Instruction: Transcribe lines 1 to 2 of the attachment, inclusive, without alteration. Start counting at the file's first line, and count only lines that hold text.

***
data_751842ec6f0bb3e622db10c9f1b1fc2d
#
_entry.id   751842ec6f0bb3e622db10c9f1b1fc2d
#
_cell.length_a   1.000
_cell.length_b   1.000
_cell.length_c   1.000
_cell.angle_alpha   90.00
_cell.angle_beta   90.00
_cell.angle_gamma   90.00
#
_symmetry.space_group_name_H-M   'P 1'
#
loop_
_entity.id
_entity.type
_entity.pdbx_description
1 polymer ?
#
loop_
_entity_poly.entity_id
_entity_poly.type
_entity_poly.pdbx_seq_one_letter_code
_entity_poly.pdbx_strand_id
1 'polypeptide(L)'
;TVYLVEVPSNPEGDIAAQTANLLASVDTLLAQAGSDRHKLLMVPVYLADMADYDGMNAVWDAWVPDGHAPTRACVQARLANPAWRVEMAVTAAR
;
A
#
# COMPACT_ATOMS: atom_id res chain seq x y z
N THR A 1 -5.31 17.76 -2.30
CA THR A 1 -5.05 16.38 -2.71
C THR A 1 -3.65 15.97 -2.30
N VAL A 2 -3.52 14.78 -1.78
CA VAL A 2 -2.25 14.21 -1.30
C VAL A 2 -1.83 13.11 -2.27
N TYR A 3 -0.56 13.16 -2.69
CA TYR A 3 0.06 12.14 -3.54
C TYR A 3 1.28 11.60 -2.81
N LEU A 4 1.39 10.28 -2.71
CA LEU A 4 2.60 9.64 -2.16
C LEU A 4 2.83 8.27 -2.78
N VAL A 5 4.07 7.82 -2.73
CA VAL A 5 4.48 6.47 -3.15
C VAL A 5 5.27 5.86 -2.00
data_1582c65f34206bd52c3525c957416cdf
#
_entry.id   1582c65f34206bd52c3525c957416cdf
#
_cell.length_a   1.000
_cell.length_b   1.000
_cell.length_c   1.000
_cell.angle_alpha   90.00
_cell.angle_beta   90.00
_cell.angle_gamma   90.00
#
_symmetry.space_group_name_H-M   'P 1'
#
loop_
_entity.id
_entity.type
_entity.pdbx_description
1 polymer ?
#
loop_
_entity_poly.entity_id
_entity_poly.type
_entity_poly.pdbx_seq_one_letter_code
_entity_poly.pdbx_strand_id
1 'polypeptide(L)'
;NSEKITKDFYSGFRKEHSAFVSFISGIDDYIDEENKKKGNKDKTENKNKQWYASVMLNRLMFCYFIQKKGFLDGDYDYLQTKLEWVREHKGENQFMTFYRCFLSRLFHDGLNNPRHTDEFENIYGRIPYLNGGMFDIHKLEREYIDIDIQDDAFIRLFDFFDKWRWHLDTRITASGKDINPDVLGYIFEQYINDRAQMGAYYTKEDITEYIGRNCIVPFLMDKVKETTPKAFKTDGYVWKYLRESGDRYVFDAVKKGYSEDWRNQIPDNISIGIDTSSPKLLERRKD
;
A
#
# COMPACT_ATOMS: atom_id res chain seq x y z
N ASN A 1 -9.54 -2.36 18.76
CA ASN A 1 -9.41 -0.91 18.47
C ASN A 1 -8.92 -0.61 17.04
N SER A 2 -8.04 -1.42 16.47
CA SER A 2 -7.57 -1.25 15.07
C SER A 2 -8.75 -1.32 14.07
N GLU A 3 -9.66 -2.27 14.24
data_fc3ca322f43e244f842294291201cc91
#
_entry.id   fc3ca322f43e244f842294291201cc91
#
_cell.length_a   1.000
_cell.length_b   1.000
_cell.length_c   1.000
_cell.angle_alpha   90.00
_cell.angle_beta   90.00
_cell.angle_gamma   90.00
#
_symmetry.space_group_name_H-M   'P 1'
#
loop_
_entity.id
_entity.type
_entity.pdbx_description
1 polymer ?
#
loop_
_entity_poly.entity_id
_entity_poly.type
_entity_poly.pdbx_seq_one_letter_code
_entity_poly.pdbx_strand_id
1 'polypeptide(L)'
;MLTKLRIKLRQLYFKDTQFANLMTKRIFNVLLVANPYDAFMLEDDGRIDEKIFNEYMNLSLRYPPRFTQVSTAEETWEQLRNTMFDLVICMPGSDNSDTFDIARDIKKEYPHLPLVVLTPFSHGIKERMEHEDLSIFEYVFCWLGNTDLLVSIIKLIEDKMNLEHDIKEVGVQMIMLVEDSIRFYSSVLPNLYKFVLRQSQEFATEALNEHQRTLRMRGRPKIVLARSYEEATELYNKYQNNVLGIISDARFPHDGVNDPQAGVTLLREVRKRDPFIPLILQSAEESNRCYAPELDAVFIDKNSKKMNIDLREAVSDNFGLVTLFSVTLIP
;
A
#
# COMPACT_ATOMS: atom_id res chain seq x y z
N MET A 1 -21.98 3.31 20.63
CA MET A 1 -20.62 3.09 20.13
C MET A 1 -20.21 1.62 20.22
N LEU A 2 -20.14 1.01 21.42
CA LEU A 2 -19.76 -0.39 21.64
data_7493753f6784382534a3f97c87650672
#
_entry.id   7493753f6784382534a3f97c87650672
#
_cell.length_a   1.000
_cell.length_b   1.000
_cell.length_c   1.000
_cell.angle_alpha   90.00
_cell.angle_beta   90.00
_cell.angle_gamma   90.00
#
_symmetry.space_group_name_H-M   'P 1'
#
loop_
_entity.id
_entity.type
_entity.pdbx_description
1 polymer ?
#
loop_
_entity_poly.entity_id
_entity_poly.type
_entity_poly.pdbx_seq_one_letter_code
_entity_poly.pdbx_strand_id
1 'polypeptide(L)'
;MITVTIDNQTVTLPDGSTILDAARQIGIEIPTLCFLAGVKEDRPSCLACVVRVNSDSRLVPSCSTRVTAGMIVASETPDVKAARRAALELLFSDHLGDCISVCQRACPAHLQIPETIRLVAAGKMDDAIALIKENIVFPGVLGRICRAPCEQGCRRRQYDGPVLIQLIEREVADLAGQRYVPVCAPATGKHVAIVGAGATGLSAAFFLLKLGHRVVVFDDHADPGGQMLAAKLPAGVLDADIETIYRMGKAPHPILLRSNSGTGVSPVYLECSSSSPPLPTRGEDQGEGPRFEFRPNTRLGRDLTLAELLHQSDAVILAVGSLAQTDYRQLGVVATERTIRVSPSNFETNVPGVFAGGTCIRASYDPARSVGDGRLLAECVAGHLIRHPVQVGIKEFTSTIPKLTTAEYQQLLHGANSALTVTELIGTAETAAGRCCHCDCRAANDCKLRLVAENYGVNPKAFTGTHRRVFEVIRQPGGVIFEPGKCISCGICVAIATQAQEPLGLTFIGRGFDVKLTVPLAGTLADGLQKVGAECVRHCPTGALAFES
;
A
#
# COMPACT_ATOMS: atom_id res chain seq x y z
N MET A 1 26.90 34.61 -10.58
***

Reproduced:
data_751842ec6f0bb3e622db10c9f1b1fc2d
#